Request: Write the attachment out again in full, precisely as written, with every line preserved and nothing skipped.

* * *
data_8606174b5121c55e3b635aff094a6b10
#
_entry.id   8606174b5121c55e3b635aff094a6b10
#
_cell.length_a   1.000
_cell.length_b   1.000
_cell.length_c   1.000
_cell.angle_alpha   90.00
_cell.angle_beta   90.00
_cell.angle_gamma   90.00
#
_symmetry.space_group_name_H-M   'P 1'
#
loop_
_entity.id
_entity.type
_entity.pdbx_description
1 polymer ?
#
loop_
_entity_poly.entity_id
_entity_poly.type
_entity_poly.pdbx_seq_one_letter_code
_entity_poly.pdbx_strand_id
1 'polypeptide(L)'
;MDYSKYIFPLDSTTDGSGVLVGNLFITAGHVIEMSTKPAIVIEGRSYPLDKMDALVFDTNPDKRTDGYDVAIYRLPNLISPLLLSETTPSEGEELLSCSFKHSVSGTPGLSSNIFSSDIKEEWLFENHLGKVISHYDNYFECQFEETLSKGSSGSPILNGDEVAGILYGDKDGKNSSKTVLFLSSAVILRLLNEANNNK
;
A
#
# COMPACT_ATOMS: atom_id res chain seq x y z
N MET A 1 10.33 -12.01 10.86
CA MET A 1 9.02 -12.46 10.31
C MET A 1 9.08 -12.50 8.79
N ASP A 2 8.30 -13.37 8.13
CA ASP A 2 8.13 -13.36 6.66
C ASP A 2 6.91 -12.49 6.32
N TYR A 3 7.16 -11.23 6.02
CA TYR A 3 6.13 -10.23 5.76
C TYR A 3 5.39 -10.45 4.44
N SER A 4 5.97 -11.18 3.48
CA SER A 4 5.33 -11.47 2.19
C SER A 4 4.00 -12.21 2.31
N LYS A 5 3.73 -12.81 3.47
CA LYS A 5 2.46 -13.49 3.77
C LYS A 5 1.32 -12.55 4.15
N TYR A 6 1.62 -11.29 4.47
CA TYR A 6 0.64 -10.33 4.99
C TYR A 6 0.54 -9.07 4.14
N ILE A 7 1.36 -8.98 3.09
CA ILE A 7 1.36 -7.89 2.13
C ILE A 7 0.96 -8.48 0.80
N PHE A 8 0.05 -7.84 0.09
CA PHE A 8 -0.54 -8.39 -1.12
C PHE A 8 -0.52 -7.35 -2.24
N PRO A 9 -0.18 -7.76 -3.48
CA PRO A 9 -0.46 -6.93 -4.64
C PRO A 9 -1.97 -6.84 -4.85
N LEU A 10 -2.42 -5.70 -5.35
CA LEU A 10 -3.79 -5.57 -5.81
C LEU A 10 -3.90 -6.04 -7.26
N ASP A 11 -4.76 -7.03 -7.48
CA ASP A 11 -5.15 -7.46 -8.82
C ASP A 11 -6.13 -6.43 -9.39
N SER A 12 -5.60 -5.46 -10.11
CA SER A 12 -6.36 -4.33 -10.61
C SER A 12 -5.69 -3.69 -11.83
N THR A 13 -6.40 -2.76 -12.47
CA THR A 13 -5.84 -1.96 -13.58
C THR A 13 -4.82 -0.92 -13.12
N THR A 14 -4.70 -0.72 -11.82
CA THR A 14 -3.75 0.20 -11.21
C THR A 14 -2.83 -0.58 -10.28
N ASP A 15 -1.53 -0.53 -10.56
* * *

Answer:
data_8606174b5121c55e3b635aff094a6b10
#
_entry.id   8606174b5121c55e3b635aff094a6b10
#
_cell.length_a   1.000
_cell.length_b   1.000
_cell.length_c   1.000
_cell.angle_alpha   90.00
_cell.angle_beta   90.00
_cell.angle_gamma   90.00
#
_symmetry.space_group_name_H-M   'P 1'
#
loop_
_entity.id
_entity.type
_entity.pdbx_description
1 polymer ?
#
loop_
_entity_poly.entity_id
_entity_poly.type
_entity_poly.pdbx_seq_one_letter_code
_entity_poly.pdbx_strand_id
1 'polypeptide(L)'
;MDYSKYIFPLDSTTDGSGVLVGNLFITAGHVIEMSTKPAIVIEGRSYPLDKMDALVFDTNPDKRTDGYDVAIYRLPNLISPLLLSETTPSEGEELLSCSFKHSVSGTPGLSSNIFSSDIKEEWLFENHLGKVISHYDNYFECQFEETLSKGSSGSPILNGDEVAGILYGDKDGKNSSKTVLFLSSAVILRLLNEANNNK
;
A
#
# COMPACT_ATOMS: atom_id res chain seq x y z
N MET A 1 10.33 -12.01 10.86
CA MET A 1 9.02 -12.46 10.31
C MET A 1 9.08 -12.50 8.79
N ASP A 2 8.30 -13.37 8.13
CA ASP A 2 8.13 -13.36 6.66
C ASP A 2 6.91 -12.49 6.32
N TYR A 3 7.16 -11.23 6.02
CA TYR A 3 6.13 -10.23 5.76
C TYR A 3 5.39 -10.45 4.44
N SER A 4 5.97 -11.18 3.48
CA SER A 4 5.33 -11.47 2.19
C SER A 4 4.00 -12.21 2.31
N LYS A 5 3.73 -12.81 3.47
CA LYS A 5 2.46 -13.49 3.77
C LYS A 5 1.32 -12.55 4.15
N TYR A 6 1.62 -11.29 4.47
CA TYR A 6 0.64 -10.33 4.99
C TYR A 6 0.54 -9.07 4.14
N ILE A 7 1.36 -8.98 3.09
CA ILE A 7 1.36 -7.89 2.13
C ILE A 7 0.96 -8.48 0.80
N PHE A 8 0.05 -7.84 0.09
CA PHE A 8 -0.54 -8.39 -1.12
C PHE A 8 -0.52 -7.35 -2.24
N PRO A 9 -0.18 -7.76 -3.48
CA PRO A 9 -0.46 -6.93 -4.64
C PRO A 9 -1.97 -6.84 -4.85
N LEU A 10 -2.42 -5.70 -5.35
CA LEU A 10 -3.79 -5.57 -5.81
C LEU A 10 -3.90 -6.04 -7.26
N ASP A 11 -4.76 -7.03 -7.48
CA ASP A 11 -5.15 -7.46 -8.82
C ASP A 11 -6.13 -6.43 -9.39
N SER A 12 -5.60 -5.46 -10.11
CA SER A 12 -6.36 -4.33 -10.61
C SER A 12 -5.69 -3.69 -11.83
N THR A 13 -6.40 -2.76 -12.47
CA THR A 13 -5.84 -1.96 -13.58
C THR A 13 -4.82 -0.92 -13.12
N THR A 14 -4.70 -0.72 -11.82
CA THR A 14 -3.75 0.20 -11.21
C THR A 14 -2.83 -0.58 -10.28
N ASP A 15 -1.53 -0.53 -10.56